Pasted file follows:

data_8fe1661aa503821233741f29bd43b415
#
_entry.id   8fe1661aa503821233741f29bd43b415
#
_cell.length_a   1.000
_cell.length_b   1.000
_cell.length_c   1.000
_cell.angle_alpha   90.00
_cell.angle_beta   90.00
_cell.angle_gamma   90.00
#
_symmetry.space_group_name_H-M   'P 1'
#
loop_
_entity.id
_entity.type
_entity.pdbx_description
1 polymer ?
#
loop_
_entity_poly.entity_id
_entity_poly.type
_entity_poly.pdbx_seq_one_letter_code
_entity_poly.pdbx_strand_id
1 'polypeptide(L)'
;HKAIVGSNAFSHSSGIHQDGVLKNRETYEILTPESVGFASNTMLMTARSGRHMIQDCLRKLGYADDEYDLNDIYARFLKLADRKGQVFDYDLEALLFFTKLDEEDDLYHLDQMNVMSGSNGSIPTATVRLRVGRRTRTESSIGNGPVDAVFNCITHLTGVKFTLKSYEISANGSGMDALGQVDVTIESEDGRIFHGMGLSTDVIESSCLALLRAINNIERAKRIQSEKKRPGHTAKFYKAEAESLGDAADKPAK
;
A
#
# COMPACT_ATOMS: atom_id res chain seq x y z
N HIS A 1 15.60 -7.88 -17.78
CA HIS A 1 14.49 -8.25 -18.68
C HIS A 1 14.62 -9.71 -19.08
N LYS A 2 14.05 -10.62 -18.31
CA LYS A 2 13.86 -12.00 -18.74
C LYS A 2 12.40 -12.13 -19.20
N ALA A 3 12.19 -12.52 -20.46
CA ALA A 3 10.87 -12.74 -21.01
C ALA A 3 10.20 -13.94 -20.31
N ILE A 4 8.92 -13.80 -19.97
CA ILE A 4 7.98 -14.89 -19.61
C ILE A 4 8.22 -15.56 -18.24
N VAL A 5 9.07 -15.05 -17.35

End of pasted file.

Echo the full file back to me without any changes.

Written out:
data_8fe1661aa503821233741f29bd43b415
#
_entry.id   8fe1661aa503821233741f29bd43b415
#
_cell.length_a   1.000
_cell.length_b   1.000
_cell.length_c   1.000
_cell.angle_alpha   90.00
_cell.angle_beta   90.00
_cell.angle_gamma   90.00
#
_symmetry.space_group_name_H-M   'P 1'
#
loop_
_entity.id
_entity.type
_entity.pdbx_description
1 polymer ?
#
loop_
_entity_poly.entity_id
_entity_poly.type
_entity_poly.pdbx_seq_one_letter_code
_entity_poly.pdbx_strand_id
1 'polypeptide(L)'
;HKAIVGSNAFSHSSGIHQDGVLKNRETYEILTPESVGFASNTMLMTARSGRHMIQDCLRKLGYADDEYDLNDIYARFLKLADRKGQVFDYDLEALLFFTKLDEEDDLYHLDQMNVMSGSNGSIPTATVRLRVGRRTRTESSIGNGPVDAVFNCITHLTGVKFTLKSYEISANGSGMDALGQVDVTIESEDGRIFHGMGLSTDVIESSCLALLRAINNIERAKRIQSEKKRPGHTAKFYKAEAESLGDAADKPAK
;
A
#
# COMPACT_ATOMS: atom_id res chain seq x y z
N HIS A 1 15.60 -7.88 -17.78
CA HIS A 1 14.49 -8.25 -18.68
C HIS A 1 14.62 -9.71 -19.08
N LYS A 2 14.05 -10.62 -18.31
CA LYS A 2 13.86 -12.00 -18.74
C LYS A 2 12.40 -12.13 -19.20
N ALA A 3 12.19 -12.52 -20.46
CA ALA A 3 10.87 -12.74 -21.01
C ALA A 3 10.20 -13.94 -20.31
N ILE A 4 8.92 -13.80 -19.97
CA ILE A 4 7.98 -14.89 -19.61
C ILE A 4 8.22 -15.56 -18.24
N VAL A 5 9.07 -15.05 -17.35